Officers targeting motorists with revoked licenses With list from MVA, police are staking out homes of offenders

October 17, 1997|By Laura Sullivan | Laura Sullivan,SUN STAFF

Two Anne Arundel County police officers fed up with pulling over the same drivers with revoked licenses time and again figured that maybe the state Motor Vehicle Administration could find them a list of all such offenders.

Lt. Russell Hewitt and Cpl. Robert R. Buckingham have been hunting illegal drivers since then and may have inspired a statewide push to find such drivers and ticket them in a bid to get them off state roads.

The two officers didn't realize what they were getting into. They called the MVA about two months ago and asked for a list of drivers in Pasadena and Central County who had been convicted of driving at least four times since a judge revoked their licenses. They figured they'd start small.

It took some digging at the MVA because no one had asked for such a list before. But the agency reported back that its computer system apparently was equipped with a program that can sort drivers by license status: revoked, suspended or current.

The computer spewed out 144 names.

Police have arrested about a half-dozen people who are repeat violators or had warrants outstanding from earlier cases. And those successes have prompted state police to look into copying Anne Arundel County's model across Maryland.

With practice, the Arundel officers are getting better at foiling the evasive tactics of illegal drivers.

Events such as Baltimore Orioles playoff games can throw a wrench into a night's work.

On a recent evening stakeout, for example, Officer William Ei waited behind a pair of binoculars for a Pasadena man to return to his neighborhood. The Sun can't print his name because no arrest was made.

"You've just got to be patient," the officer said. "I'm used to just going out and getting somebody."

Ei scanned his MVA printout about the man, who has several traffic convictions and drunken-driving convictions. Ei said he probably would be easy to catch behind the wheel were it not for the playoff game that night, which was likely to keep him off the road.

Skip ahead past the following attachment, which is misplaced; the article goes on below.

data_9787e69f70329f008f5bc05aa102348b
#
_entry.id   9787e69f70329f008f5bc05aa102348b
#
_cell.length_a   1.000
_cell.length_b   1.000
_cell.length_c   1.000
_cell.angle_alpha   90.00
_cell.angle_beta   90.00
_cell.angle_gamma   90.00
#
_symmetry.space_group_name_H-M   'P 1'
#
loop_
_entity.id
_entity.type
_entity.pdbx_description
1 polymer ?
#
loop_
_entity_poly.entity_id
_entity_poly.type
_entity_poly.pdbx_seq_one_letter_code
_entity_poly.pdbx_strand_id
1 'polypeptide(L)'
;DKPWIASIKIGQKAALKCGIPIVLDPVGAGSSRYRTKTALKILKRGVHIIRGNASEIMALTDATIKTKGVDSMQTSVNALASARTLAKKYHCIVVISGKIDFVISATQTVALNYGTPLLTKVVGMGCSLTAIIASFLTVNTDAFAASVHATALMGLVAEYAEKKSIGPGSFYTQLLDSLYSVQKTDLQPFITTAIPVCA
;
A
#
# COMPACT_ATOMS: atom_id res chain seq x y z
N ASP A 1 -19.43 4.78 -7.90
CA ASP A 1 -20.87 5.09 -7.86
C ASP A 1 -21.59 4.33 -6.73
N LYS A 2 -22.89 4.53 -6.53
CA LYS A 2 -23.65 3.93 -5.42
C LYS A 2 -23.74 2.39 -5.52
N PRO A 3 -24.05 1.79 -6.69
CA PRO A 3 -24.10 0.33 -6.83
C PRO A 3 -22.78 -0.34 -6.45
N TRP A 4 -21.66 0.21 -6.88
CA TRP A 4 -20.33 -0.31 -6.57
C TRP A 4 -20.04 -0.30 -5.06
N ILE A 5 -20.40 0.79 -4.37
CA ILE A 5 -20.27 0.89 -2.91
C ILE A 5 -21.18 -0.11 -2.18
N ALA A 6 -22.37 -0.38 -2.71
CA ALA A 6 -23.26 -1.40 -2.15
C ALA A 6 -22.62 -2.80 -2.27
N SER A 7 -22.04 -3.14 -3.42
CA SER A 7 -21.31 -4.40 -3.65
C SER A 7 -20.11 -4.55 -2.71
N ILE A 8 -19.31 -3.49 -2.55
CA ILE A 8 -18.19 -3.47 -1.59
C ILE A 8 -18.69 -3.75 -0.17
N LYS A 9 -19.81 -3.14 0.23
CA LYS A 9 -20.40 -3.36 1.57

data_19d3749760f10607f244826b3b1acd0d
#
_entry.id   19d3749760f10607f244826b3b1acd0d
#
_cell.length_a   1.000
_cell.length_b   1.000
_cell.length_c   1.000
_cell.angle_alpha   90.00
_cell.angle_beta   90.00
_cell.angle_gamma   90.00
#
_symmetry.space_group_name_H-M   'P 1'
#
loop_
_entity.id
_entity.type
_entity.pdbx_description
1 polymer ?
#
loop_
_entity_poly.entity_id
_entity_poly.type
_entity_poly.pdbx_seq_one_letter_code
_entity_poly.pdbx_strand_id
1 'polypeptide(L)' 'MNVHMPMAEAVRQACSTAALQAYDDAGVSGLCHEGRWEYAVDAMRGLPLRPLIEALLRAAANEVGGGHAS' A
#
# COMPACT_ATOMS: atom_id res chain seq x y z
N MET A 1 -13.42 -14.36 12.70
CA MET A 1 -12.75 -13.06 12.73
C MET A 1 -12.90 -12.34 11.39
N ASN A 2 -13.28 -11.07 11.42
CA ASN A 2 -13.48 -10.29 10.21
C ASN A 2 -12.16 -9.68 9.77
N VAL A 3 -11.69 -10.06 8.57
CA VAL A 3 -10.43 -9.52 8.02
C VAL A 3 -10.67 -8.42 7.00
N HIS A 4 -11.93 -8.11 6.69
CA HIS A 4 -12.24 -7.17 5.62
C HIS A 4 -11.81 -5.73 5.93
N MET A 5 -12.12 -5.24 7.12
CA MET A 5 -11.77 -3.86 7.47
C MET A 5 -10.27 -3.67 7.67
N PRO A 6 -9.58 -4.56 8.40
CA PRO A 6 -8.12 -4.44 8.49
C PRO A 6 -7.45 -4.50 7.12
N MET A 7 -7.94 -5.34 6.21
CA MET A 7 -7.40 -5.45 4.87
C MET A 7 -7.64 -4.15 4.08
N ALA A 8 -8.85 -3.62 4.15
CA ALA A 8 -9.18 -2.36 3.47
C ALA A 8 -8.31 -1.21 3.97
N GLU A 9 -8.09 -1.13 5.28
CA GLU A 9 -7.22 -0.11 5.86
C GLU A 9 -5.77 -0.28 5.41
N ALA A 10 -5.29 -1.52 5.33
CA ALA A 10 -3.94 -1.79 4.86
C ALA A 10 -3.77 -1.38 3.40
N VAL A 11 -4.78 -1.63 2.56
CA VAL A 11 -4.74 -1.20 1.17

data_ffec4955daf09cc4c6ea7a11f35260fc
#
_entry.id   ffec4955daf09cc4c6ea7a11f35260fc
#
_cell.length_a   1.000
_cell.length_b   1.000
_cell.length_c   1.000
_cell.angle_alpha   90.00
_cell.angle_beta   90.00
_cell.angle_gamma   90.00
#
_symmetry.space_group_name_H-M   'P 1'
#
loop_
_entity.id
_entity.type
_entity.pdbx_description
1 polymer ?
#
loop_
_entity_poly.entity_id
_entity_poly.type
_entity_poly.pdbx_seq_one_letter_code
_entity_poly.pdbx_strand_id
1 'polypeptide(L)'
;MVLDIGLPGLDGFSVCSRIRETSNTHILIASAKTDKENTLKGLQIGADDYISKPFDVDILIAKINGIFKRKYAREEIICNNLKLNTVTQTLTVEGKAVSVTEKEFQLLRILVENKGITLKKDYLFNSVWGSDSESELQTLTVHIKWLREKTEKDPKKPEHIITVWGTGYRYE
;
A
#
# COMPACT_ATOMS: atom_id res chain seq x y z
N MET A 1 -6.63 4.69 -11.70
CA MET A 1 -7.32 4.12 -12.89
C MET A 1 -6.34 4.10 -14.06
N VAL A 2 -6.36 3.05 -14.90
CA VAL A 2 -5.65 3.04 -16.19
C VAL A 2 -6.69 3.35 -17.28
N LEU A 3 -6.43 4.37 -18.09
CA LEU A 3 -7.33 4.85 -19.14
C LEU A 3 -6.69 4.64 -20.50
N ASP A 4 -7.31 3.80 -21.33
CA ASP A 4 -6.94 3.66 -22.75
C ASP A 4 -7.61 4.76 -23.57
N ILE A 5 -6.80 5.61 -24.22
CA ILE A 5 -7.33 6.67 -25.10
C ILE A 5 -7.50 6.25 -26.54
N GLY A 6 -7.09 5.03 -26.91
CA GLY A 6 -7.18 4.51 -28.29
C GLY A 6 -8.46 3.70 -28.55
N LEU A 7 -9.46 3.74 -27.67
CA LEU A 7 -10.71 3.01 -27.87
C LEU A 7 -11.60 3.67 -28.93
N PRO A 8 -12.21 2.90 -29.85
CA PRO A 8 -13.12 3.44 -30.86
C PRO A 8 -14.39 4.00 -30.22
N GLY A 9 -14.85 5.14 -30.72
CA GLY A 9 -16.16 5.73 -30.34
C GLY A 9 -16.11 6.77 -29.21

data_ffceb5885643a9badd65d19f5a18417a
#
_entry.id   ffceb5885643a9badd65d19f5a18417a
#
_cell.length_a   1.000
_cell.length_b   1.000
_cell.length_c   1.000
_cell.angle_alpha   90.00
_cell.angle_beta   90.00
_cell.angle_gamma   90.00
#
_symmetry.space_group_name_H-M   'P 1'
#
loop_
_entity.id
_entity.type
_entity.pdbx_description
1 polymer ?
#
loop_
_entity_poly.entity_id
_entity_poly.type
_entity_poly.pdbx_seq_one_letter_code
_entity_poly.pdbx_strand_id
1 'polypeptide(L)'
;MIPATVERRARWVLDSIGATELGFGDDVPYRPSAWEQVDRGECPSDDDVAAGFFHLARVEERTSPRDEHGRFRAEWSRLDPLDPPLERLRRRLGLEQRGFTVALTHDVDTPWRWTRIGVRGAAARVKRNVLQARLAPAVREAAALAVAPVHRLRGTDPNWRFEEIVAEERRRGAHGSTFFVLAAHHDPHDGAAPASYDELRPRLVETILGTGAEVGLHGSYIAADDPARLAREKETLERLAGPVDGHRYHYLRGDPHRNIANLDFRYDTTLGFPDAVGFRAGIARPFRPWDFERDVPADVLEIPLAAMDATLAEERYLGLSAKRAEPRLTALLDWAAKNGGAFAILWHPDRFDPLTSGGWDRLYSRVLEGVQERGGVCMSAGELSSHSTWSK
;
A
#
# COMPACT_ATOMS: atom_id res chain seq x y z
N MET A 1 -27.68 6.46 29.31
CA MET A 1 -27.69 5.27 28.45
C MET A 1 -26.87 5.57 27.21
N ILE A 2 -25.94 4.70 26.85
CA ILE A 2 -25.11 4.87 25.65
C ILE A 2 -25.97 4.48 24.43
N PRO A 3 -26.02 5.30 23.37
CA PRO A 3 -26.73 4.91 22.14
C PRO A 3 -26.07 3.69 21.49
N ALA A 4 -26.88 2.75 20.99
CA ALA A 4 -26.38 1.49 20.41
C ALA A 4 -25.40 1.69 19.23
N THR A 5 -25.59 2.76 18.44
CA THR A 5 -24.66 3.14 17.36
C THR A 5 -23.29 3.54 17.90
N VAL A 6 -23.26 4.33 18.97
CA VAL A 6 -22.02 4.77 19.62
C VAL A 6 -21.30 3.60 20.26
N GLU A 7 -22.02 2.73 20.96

"Them going into extra innings doesn't help much either," the officer said.

Some repeat offenders try to elude officers. One Pasadena man who eluded officers dispatched his wife to drive around the block several times to make sure the coast was clear before he jumped into the driver's seat. Another stood in his yard in pajamas with his morning coffee scanning the neighborhood with binoculars.

The list includes many married couples, both with revoked licenses, and people whose privileges were revoked decades ago.

There's an asterisk next to the name of a Pasadena man who has continued to drive despite the revocation of his license -- 37 years ago. In the 1970s, he applied for a license under a slightly different name, but officers note his record under that name hasn't been much better.

Capt. Gordon Deans, who oversees the program, estimates that 50 percent of the drivers on the list also have multiple drunken-driving convictions or outstanding warrants on those pending cases. One has a printed driving record 50 pages long.

So many cases are included that officers are targeting only the most serious offenders, such as those who lost their licenses because they drove while intoxicated or were involved in hit-and-run accidents.

Those whose licenses were revoked because they failed to pay child support or to appear in court won't be targeted until later, Deans said.

Ei said he has little sympathy for those who say they have to drive in this county of crisscrossing freeways and few buses.

"Buses do run out here," Ei said, waiting in the shadow of a wooden fence in the Bay Ridge Beach neighborhood. "And if they have to, they can take a cab.

"These people have plenty of rights. Driving is not one of them."

If they are caught, they stand a greater chance of drawing jail time, he said.

Just being on the list doesn't mean a person is breaking the law today, police acknowledge.

Although it's rare, Ei said, officers have found at least one person on the list who is getting around legally.

He has taken up bicycling.

Pub Date: 10/17/97

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